25 May 2022 | 08:14 | Football
Former prime minister George Osborne has been airborne to help the Todd Boehly-Clearlake consortium buy Chelsea.
Sky News can exclusively reveal that city consultancy Robey Warshaw, who Mr Osborne joined last year, has signed on as a consultant to a consortium led by Mr Boehly.
The former Conservative minister left front-line politics in 2016, amassing a string of private sector jobs, including editor of the Evening Standard, a lifelong Blues fan and season ticket holder, who was pictured in the Chelsea defeat Bayern lifted the Champions League trophy after Munich in a penalty shootout in the 2012 final.
Osborne, who is also a close friend of Times columnist Lord Finkelstein, has agreed to join Chelsea’s board if Mr Boley’s bid is successful.
Robey Warshaw is now advising Goldman Sachs on the bid, including Mr. Boehly, Clearlake Capital, Hansjorg Wyss and others.
Since 2003, Roman Abramovich’s government sanctions and the Premier League’s disqualification as director of the club he owns have left the Stamford Bridge team’s fate in the hands of ministers.
Commercial bank Raine Group, which is in charge of the sale, is expected to identify preferred bidders in the coming weeks, when it will be recommended to the government for a special license to approve the sale.
When a consortium of the Ricketts family owned by the Chicago Cubs, Cleveland Cavaliers owner Dan Gilbert and hedge fund billionaire Ken Griffin pulled out of the process on Friday, the number of Chelsea suitors dropped from Four reduced to three.
The consortium issued a brief statement saying it has not submitted a final offer due to “certain issues” [that] Given the unusual dynamics surrounding the sales process, it cannot be resolved.”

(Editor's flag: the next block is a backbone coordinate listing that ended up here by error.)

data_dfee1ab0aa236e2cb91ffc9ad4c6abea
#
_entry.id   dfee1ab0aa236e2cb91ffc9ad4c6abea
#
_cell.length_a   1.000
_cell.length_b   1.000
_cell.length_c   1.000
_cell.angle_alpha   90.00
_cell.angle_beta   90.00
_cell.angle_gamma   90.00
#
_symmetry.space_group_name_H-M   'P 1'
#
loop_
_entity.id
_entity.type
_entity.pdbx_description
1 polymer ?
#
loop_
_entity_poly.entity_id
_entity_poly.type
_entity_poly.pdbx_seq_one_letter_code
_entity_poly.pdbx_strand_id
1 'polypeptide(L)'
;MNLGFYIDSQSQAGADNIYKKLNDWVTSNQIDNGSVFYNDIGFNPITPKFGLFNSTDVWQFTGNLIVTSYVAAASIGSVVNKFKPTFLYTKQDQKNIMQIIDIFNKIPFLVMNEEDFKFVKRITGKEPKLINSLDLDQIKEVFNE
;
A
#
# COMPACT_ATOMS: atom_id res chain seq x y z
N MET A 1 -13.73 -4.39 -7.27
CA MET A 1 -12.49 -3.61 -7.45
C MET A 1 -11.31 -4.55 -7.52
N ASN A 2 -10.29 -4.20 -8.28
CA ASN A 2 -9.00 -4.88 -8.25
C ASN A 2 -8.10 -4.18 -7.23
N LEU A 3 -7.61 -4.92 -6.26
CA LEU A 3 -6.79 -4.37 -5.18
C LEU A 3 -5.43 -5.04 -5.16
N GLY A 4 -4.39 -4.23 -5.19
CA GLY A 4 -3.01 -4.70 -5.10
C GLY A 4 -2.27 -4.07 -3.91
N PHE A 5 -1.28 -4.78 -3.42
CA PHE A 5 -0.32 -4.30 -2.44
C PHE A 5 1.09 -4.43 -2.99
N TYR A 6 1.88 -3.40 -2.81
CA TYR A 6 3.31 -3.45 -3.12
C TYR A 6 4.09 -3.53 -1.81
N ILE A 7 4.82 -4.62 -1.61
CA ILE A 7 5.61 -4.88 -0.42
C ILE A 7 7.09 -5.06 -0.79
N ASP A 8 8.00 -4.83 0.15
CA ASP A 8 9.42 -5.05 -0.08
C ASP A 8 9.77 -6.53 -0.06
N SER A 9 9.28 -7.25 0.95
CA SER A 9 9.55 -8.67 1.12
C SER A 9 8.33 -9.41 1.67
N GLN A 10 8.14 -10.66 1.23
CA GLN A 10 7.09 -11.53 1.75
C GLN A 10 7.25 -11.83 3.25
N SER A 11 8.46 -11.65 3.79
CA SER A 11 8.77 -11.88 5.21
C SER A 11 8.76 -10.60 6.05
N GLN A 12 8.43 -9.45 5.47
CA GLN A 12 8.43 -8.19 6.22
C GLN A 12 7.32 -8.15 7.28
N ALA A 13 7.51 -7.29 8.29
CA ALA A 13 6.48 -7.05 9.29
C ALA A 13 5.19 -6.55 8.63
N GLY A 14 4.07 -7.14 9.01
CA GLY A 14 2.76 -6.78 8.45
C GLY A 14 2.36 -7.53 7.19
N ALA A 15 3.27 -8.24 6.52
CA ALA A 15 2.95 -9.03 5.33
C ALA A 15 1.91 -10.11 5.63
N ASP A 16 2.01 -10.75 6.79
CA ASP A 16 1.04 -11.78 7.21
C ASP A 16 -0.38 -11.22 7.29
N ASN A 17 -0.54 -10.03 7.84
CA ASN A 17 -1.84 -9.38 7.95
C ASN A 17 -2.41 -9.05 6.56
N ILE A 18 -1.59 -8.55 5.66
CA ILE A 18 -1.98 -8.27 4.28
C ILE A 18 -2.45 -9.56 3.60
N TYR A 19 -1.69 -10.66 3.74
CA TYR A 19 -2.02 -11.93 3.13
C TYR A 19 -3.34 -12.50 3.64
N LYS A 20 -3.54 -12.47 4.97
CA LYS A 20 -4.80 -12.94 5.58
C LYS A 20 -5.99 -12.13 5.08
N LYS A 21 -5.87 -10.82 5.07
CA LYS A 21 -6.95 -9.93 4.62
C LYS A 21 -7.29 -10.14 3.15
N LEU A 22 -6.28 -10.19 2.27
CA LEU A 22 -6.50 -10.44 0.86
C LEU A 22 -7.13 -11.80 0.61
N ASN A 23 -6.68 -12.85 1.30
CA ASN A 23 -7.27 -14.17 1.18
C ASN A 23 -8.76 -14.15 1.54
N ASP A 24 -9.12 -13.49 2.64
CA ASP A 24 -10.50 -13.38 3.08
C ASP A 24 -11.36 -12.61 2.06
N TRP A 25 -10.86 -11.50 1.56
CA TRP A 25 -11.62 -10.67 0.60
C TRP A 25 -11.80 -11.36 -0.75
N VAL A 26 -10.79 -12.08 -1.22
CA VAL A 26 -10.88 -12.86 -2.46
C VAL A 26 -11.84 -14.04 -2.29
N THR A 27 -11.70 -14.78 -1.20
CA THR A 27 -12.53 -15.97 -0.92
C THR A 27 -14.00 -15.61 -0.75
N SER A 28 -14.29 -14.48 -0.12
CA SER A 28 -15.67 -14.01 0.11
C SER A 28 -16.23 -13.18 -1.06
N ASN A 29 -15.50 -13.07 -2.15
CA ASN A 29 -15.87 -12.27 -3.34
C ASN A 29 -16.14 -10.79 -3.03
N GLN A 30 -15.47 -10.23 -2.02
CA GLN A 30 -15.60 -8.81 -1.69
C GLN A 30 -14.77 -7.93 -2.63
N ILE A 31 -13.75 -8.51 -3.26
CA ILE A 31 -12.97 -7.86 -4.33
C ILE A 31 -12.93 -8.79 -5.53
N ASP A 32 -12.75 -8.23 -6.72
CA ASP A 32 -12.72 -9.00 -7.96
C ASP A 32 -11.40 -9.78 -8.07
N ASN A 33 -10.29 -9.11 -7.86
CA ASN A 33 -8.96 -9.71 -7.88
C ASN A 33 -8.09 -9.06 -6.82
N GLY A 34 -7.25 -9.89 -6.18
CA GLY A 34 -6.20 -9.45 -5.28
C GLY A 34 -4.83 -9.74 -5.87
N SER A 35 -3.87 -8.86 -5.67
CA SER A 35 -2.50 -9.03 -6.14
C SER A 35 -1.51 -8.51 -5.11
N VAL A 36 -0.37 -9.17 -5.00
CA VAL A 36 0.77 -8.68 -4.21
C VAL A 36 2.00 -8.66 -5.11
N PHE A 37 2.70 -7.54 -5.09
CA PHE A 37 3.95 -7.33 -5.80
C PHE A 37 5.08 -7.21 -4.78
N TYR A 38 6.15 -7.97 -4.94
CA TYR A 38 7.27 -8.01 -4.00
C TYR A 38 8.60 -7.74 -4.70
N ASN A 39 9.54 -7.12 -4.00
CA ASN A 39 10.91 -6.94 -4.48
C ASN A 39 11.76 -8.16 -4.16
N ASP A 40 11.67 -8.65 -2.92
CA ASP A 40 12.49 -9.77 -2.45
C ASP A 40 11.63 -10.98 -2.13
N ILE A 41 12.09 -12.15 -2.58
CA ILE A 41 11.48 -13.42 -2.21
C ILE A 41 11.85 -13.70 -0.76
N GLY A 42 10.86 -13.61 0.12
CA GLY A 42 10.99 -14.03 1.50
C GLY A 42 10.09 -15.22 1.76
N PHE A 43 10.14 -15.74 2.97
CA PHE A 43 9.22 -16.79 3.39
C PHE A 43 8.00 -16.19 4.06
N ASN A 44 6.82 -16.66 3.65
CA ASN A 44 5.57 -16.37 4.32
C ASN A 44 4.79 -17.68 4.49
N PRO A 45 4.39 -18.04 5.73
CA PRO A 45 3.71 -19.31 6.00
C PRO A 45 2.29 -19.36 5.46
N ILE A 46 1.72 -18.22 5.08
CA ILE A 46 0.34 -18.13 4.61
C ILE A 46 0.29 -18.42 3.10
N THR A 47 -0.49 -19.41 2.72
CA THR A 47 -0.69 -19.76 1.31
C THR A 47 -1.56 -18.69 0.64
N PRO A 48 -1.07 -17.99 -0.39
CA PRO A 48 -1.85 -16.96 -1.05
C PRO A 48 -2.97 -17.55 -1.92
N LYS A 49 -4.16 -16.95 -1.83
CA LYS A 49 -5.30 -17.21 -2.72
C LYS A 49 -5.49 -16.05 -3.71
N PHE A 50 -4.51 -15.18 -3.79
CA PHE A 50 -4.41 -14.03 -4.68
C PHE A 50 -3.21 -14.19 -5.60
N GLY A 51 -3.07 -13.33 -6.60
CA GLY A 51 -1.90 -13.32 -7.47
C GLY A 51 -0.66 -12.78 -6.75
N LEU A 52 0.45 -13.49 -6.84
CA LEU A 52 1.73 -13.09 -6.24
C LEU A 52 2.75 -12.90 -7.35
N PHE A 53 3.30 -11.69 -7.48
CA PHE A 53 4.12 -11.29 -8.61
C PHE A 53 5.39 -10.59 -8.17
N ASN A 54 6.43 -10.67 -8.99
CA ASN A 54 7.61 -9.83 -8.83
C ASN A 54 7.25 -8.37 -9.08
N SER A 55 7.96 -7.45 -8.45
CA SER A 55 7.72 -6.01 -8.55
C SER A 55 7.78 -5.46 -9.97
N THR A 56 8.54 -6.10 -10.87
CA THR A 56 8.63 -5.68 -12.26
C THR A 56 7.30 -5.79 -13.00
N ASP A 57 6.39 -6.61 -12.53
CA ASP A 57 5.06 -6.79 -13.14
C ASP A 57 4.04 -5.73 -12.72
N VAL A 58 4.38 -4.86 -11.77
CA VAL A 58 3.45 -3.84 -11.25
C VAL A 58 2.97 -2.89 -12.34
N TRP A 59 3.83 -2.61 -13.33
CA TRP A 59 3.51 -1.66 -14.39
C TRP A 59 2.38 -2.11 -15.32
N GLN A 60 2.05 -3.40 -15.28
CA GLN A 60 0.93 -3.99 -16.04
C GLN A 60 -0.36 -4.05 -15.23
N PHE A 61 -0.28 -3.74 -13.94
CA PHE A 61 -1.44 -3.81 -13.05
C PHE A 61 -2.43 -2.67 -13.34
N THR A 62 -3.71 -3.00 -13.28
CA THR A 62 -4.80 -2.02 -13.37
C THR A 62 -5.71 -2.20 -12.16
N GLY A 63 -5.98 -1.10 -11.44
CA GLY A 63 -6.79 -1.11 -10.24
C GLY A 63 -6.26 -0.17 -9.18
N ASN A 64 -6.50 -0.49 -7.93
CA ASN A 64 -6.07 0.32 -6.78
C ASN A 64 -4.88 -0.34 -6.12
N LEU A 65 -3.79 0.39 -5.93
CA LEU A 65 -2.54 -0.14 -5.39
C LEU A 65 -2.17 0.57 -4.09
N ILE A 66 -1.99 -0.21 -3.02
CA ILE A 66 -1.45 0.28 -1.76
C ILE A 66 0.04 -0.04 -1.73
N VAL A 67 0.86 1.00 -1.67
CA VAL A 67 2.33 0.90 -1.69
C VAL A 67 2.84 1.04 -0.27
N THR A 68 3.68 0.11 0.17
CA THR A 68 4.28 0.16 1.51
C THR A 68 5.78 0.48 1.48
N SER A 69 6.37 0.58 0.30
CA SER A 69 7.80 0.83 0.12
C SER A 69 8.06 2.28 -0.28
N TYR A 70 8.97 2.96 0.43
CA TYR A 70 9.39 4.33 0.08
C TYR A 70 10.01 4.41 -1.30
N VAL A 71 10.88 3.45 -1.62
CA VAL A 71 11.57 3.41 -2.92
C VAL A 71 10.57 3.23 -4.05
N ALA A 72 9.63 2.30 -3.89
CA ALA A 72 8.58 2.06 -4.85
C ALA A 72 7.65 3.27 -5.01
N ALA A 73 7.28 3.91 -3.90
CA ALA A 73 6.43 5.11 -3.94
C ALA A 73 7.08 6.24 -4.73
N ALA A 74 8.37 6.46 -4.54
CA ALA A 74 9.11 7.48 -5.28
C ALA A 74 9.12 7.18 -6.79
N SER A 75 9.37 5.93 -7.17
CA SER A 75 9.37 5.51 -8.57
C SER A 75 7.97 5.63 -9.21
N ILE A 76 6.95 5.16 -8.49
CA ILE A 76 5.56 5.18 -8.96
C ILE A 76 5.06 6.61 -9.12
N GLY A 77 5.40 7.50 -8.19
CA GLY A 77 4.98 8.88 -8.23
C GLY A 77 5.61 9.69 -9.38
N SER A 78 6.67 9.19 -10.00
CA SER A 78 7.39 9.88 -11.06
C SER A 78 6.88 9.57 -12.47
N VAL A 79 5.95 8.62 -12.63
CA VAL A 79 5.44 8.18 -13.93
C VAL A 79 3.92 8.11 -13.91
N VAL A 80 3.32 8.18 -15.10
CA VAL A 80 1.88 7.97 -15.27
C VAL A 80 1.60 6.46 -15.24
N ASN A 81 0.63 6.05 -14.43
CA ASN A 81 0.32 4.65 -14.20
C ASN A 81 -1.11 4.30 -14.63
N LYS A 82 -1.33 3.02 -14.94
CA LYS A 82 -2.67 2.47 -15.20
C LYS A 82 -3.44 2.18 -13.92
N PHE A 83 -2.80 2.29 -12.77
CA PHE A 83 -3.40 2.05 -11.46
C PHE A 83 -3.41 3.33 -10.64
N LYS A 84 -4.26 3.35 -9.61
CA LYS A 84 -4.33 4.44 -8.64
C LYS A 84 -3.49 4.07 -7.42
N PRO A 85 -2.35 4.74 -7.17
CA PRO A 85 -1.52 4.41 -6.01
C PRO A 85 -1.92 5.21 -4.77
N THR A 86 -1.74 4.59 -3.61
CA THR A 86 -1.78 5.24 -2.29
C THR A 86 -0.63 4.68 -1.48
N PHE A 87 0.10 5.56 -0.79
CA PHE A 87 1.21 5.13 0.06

A source close to the Ricketts-led bid said Mr Griffin had decided not to commit to a binding offer.
The group’s decision pits Boehly’s bid against that of former British Airways and Liverpool chairman Sir Martin Broughton, which includes money from Crystal Palace shareholders and private equity billionaires Josh Harris and David Blitzer; Co-owner Steve Pagliuca and a rival led by NBA President Larry Tanenbaum, who owns elite sports teams including football, basketball and ice hockey.
The True Blues Consortium – a group of Chelsea supporters whose founders include former Blues captain John Terry – backed Mr Pagliuca’s bid.
More than 10,000 Chelsea fans have expressed interest in owning more than £150m worth of shares and Abramovich will be replaced as the club’s owner as part of the deal.
Sky News reported earlier this week that Boley’s offer would actually be led by San Francisco-based investment firm Clearlake Capital, which would own at least 50 per cent of Chelsea if the bid is successful.
Boehly and his co-investors Mark Walter and Wyss will have minority stakes, although they will share operational control of the club.
London property developer Jonathan Goldstein, who works closely with Boehly, also bid.
The final bid, expected to value Chelsea at more than £2.5bn, breaking a record for a sporting club takeover, was submitted on Thursday.
Sources close to the remaining bidders said Rennes had told them it was likely to wait for the Premier League’s approval of all consortia before presenting a preferred bidder to ministers.
Robey Warshaw declined to comment on Saturday, while Boehly’s consortium has been contacted for comment.